Imperial calls it an ‘endowment’. KCC’s planning chief Pete Raine calls it ‘enabling development’. Whatever the semantics, there is no getting away from the fact that what Imperial is planning for Wye is the largest house building programme outside of Park Farm in Ashford and would quadruple the population of the village.
About 250 acres of housing — stretching from the existing boundary of the village across the fields as far as Silks Farm in the south to Amage Farm in the east — is envisaged. Somewhere in the middle of all this mass of homes, roads and green spaces, Imperial’s masterplanners, SOM, have managed to site the two or three research institute buildings — either side of the road near Withersdane Hall — which will take up 24,000 square metres of land and stand three storeys tall. Also indicated on the map are the red areas where private companies wanting to associate themselves with the ‘vision’ are expected to set up shop. The research institute would house 700 staff made up of 80 principal scientists, 400 researchers, 40 scientific technical staff and 180 admin staff.
Aerial view with development superimposed (save-wye graphic)
Brook itself does not escape the attentions of the housebuilders with two areas of land near the Honest Miller pub earmarked for homes.
There are also 4,000 sq m of greenhouses to be fitted in to all this (including something called a ‘GM area’, which we can only assume refers to genetic modification) and a large trees area. Plus £5 million to be spent on a ‘fermenter’ plant of up to 2,000 sq m, which is thought to mean a refinery for biomass products, even though Professor Sir Leszek Borysiewicz specifically denied there would be refining in the village in public two weeks ago.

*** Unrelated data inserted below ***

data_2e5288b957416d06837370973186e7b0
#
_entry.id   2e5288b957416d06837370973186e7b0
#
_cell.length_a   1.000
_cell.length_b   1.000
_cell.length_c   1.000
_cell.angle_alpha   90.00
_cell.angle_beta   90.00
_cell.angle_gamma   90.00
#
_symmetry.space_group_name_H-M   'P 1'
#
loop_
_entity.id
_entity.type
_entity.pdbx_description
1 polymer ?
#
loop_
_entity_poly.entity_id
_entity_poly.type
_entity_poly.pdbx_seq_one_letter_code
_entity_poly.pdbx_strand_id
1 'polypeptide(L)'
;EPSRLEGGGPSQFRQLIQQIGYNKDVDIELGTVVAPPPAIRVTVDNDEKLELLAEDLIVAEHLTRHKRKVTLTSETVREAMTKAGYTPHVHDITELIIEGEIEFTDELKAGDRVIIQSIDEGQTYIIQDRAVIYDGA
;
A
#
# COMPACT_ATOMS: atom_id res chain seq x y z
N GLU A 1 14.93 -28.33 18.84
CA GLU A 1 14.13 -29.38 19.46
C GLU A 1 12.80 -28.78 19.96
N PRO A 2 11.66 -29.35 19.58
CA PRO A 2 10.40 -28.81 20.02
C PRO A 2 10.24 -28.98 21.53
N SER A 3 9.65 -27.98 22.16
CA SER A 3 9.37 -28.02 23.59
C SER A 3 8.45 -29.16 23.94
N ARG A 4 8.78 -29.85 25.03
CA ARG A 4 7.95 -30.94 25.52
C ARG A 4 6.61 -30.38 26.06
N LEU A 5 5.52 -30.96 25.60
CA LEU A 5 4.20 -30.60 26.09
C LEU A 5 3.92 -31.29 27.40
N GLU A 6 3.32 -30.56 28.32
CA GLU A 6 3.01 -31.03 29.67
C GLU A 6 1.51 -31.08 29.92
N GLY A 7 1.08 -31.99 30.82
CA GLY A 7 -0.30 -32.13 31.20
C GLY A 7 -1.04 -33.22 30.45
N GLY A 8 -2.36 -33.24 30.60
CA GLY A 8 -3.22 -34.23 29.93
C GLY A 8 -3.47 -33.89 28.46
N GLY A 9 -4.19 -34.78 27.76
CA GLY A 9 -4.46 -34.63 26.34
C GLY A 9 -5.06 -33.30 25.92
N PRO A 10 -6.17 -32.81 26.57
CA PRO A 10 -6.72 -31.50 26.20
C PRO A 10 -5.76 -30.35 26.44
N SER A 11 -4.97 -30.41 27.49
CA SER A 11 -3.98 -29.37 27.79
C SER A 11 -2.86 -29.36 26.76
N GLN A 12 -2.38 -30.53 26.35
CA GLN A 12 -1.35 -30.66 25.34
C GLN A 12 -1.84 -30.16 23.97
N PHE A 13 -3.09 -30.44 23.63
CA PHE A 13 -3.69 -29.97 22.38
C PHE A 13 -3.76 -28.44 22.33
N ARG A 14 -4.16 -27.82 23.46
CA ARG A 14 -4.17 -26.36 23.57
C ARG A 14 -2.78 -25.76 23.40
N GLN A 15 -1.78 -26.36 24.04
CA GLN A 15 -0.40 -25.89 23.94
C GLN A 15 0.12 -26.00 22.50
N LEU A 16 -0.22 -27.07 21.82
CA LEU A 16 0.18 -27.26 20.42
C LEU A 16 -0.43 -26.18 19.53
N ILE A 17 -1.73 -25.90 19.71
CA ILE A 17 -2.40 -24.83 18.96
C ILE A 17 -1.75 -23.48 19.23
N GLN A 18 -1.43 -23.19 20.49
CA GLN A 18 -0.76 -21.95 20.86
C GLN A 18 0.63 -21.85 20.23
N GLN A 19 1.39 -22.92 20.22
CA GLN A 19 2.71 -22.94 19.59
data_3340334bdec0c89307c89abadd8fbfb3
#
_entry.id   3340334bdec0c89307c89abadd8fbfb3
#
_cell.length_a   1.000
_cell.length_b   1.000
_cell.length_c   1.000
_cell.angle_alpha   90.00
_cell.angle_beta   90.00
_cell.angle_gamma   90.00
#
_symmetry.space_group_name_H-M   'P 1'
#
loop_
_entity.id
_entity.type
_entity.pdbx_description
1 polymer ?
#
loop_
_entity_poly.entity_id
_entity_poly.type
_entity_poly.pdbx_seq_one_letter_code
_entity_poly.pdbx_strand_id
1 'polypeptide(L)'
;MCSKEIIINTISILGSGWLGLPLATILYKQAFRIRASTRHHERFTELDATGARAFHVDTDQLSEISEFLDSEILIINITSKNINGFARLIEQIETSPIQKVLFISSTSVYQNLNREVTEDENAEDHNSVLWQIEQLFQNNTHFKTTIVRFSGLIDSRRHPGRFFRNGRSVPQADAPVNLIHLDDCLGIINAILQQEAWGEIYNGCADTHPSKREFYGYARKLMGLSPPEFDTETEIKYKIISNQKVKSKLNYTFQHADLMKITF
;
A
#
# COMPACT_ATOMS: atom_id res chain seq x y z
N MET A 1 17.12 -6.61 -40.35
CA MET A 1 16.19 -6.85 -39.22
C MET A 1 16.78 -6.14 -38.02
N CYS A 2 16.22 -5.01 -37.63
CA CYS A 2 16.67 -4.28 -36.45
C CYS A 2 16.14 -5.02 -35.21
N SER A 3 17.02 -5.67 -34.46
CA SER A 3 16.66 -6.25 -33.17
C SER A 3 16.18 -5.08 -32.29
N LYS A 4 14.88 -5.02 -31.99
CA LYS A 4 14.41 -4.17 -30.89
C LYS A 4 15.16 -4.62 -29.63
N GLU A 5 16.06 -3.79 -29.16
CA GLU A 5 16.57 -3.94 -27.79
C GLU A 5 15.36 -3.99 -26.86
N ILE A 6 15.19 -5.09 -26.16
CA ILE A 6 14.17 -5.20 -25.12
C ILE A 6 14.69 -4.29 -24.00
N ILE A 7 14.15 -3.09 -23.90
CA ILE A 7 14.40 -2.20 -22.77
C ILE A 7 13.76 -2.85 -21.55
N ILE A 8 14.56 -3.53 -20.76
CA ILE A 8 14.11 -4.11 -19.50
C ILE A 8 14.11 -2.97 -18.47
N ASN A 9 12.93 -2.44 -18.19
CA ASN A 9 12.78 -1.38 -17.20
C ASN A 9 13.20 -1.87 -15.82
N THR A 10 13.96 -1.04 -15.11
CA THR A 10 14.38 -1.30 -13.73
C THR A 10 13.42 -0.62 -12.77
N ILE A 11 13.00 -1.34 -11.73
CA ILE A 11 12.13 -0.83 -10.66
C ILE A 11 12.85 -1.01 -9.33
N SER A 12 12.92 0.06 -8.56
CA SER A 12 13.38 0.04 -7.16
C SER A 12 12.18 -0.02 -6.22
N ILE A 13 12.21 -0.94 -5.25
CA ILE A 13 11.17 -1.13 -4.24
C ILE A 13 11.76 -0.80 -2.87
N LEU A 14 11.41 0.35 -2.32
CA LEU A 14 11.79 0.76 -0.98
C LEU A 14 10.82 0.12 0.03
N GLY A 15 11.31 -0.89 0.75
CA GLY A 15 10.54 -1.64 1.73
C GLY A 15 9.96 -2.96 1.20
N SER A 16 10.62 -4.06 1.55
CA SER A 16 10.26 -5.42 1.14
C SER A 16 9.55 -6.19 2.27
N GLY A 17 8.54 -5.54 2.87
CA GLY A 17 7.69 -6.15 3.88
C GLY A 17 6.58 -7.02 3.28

The total cost of all this building work is somewhere between £69million and £94million.
There are new roads on the plans — one off Oxenturn Road and one off Olantigh Road — but not the fabled link to the M20 that KCC managed to squeeze into its local transport plan back in the spring. But that road is mentioned in the presentation and its cost — £25 million by Imperial’s estimates — is going to be paid for by Kent County Council if Wye Park goes ahead. There may not have been a single word of debate in the council chamber on this, like so much else in this saga, but it seems that the county council has already told Imperial that it will go ahead and spend public money driving a new road through the Area of Outstanding Natural Beauty from Willesborough.
Skidmore, Owings and Merrill’s own graphic showing ‘organic growth’ of the village
Overall, the ‘developable area’ is 370 hectares, made up of 15 hectares of the land centred on the current greenhouses and the ADAS site, nine hectares of other built areas and 230 hectares of agricultural land. Only the SSSI near Brook (100 hectares) and the land prone to flooding around the River Stour towards Naccolt are ‘non developable’.
The plan, says Imperial, includes development of all brownfield sites and would stand a greater chance of success if the amount of residential building were to be reduced. However, it adds that it is ‘finance, not planning, driven’ — in other words Imperial sees this primarily as a money-making exercise. Furthermore, it says, ‘extracting finance from the land release [for housing] is supported by KCC and Ashford council’ which may come as a surprise to the vast majority of councillors who have yet to enter into secret signed agreements with the college.
What the management board was not told, clearly, was that Gerald Eve, the college’s planning consultants, received a direct warning in April from a planning barrister: that any ‘enabling’ case (building homes to finance the ‘vision’) was unlikely to be sustainable and that any reference to it should be removed from discussions about Wye Park.